Safe-Journey has been launched by International Travel and Healthcare, and is “designed to complement existing travel insurance policies”.
The policy, which costs cost £4.60 for a two-week single trip, (an annual multi-trip policy costs £13.92), covers disinclination to travel, enabling travellers to cancel their trip if it is due to take place within six weeks of a terror attack occurring in the destination they are travelling to.
It also allows travellers that find themselves in an area affected by terrorism to curtail their trip, benefits, which the company claims, are not offered by traditional travel insurance. It will also assist with return travel arrangements.
Managing director Kate Huet told TTG the company was keen to work with agents to start selling the product through the trade.
“We’re in the very early stages of the launch, but we’re absolutely desperate to embrace travel agents, because they are so well placed to say to people about the product.”
Huet added that she was eager to arrange commercial terms with any interested agents. “We would of course make sure it was commercially viable for them and we would be keen to come to an agreement with the trade.”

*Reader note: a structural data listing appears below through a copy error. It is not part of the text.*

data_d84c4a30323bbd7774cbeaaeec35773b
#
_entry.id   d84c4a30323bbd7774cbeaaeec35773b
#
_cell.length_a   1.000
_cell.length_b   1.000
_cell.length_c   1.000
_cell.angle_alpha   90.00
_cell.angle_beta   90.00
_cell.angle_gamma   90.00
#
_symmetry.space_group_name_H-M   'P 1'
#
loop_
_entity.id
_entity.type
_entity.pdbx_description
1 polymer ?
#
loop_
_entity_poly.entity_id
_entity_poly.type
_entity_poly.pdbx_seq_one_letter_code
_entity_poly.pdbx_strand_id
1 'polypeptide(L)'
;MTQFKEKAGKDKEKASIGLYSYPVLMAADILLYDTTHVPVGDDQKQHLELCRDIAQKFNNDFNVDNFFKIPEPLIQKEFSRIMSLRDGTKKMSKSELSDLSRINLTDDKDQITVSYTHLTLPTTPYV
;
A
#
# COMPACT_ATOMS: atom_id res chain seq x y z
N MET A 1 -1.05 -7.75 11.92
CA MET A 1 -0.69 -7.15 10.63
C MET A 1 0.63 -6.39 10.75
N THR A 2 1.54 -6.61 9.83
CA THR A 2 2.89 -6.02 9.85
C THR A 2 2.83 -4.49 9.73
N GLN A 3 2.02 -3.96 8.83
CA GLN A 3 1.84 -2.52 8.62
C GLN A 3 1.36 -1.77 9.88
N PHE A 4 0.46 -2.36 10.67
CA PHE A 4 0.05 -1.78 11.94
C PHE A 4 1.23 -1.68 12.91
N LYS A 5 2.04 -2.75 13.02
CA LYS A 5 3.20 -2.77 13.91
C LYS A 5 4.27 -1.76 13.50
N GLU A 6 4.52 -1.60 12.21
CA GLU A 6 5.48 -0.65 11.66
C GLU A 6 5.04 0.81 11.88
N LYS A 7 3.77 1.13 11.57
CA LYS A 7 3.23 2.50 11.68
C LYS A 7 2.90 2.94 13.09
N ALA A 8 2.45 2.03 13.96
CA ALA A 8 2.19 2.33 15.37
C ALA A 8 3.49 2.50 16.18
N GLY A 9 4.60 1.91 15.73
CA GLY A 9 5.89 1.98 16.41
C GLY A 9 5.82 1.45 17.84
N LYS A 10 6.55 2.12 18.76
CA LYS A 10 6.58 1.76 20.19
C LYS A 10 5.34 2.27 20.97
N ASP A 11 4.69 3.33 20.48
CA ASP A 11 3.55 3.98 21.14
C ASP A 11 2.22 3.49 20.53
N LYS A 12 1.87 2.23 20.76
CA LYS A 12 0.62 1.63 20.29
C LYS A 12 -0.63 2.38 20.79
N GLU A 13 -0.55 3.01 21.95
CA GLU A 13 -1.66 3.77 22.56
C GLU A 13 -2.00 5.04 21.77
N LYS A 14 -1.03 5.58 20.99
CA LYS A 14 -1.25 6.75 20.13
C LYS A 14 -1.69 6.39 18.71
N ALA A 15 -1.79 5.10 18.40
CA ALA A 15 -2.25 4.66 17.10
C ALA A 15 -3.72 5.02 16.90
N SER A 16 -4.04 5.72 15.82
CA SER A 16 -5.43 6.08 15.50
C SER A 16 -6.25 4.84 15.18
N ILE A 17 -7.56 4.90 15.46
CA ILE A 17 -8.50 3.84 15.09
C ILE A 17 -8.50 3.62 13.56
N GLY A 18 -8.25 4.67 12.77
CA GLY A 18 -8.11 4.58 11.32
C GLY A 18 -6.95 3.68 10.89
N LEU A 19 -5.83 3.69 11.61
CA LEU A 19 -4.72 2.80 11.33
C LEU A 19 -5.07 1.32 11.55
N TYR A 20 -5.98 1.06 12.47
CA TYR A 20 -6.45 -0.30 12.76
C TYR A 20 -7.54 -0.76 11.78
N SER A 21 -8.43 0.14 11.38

She said the offering was conceived in the wake of the Tunisian massacre last June, after the UK Foreign Office delayed imposing its travel restrictions. “It’s taken 12 months to put together, but it was triggered by Sousse – there were people that were indirectly affected. It took nine days for the FCO to change their advice and in that time there were dozens of flights a day, and thousands of people that were due to travel out there.”
Huet said the company had considered area size when referring to “areas affected by terrorism”, and that the policy would apply to big cities as well as their outer areas. If Westminster was hit by a terror attack for example, travellers due to travel to Greater London – several miles from the incident - would still be able to cancel their plans.
She said the company had also been careful to consider the definition of terrorism. “We’ve identified three ways of defining terrorism, because sometimes politics can get involves and countries might not always declare it as that,” she told TTG.
“Firstly if the government in this country [the UK] defines it as a terrorist threat; secondly if the government in the country it occurred declares it to be terrorism, or lastly, if we ourselves believe there is sufficient information to suggest it was a terrorist attack, for example if a group claims responsibility.”